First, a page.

Images are flooding the Internet comparing the chaos in Kabul in August 2021 to Saigon in April 1975. In defending his Afghanistan policy on Monday, President Biden himself invoked Vietnam. The president was clearly more comfortable with the broad strokes of the idea of withdrawal from Afghanistan than the specifics of how his administration implemented this withdrawal. Nor did he offer an accounting of why his public predictions about the strength of the Taliban turned out so wrong.
Despite all the substantive differences between Vietnam and Afghanistan, the road from Saigon to Kabul shows certain continuities in Biden’s political career. He was elected to the Senate in 1972, the same year as George McGovern’s epic loss. McGovern ran on the slogan of “Come Home America,” and, as a freshman U.S. senator, Biden backed cutting off American support for an embattled South Vietnam.
Most American combat troops left South Vietnam by the end of March 1973, though North and South Vietnam continued to battle each other. In April 1975, President Ford requested additional appropriations to help shore up the South Vietnamese government. In a dramatic meeting, Ford pleaded with the Senate Foreign Relations Committee to make his (rebuffed) case for the funding.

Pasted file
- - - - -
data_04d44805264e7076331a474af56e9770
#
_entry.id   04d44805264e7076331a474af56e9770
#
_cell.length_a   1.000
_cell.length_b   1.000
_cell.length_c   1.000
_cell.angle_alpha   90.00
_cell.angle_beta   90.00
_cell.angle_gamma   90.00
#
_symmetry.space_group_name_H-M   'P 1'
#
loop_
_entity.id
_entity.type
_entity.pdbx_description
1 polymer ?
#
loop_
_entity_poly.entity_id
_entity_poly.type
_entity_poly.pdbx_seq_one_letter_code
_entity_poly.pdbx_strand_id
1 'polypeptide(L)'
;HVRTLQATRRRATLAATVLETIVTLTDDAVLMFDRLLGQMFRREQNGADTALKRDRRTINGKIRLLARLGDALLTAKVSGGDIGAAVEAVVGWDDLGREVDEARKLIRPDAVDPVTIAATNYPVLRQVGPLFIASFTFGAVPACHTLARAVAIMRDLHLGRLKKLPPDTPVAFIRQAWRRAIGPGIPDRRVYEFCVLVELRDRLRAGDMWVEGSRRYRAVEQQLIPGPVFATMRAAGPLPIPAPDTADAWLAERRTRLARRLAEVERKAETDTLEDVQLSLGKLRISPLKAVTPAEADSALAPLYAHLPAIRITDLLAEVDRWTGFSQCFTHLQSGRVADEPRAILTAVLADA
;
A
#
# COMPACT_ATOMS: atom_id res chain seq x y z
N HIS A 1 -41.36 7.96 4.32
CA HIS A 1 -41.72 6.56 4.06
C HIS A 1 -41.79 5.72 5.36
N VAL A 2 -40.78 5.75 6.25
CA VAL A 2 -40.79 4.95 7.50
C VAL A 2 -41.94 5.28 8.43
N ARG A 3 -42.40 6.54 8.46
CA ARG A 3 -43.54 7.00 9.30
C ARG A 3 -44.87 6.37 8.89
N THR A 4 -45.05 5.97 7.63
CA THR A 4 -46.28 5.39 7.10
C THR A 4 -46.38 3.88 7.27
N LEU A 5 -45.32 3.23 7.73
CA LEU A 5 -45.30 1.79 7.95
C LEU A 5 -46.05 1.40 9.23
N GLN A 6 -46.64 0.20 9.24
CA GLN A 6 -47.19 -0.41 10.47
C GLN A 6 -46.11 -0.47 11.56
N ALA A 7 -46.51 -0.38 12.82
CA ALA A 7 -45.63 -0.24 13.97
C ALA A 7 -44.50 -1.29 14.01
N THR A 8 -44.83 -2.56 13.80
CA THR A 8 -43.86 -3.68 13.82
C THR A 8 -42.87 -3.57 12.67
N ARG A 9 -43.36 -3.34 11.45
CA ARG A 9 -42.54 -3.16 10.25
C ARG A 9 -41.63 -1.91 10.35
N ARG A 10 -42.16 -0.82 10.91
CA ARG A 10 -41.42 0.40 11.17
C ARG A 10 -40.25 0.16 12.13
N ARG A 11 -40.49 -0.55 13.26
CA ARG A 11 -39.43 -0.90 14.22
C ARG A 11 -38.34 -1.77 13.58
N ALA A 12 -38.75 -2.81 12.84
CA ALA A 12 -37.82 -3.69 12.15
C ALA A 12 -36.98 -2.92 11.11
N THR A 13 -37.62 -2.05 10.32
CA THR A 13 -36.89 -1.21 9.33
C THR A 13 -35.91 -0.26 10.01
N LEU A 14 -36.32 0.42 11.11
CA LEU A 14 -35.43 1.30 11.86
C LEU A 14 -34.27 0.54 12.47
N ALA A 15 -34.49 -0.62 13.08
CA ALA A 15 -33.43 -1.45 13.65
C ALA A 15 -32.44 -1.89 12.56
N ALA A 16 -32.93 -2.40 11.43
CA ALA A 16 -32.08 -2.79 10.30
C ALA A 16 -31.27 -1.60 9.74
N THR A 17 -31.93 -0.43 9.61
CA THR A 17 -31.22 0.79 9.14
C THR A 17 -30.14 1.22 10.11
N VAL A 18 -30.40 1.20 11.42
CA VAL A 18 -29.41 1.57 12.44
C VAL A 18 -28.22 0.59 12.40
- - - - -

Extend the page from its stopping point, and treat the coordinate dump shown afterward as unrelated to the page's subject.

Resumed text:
Biden reflected on this episode in his 2012 eulogy for McGovern:
It was decided that we were not going to try to sustain our presence. And it was about five weeks later, helicopters were taking off the roof. Not because of me — I mean, that was the plan. But the point was, I remember walking out of there thinking I was right. I got to go to Washington and be with George McGovern and play a little, little tiny part in ending that war.
Also in that eulogy, Biden called McGovern the “father of the modern Democratic Party.” A McGovernite ethos of “social-justice” economics and policies anchored in a certain elite-driven narrative of identity now enjoys great influence in the Democratic Party. And Biden, elected the same year as McGovern’s electoral drubbing, has contributed to that influence. A president who staked his administration on opposing triangulation, Barack Obama called Biden’s 2020 campaign platform “the most progressive platform of any major party nominee in history.”
George McGovern may have lost the 1972 presidential election, but his legacy endures.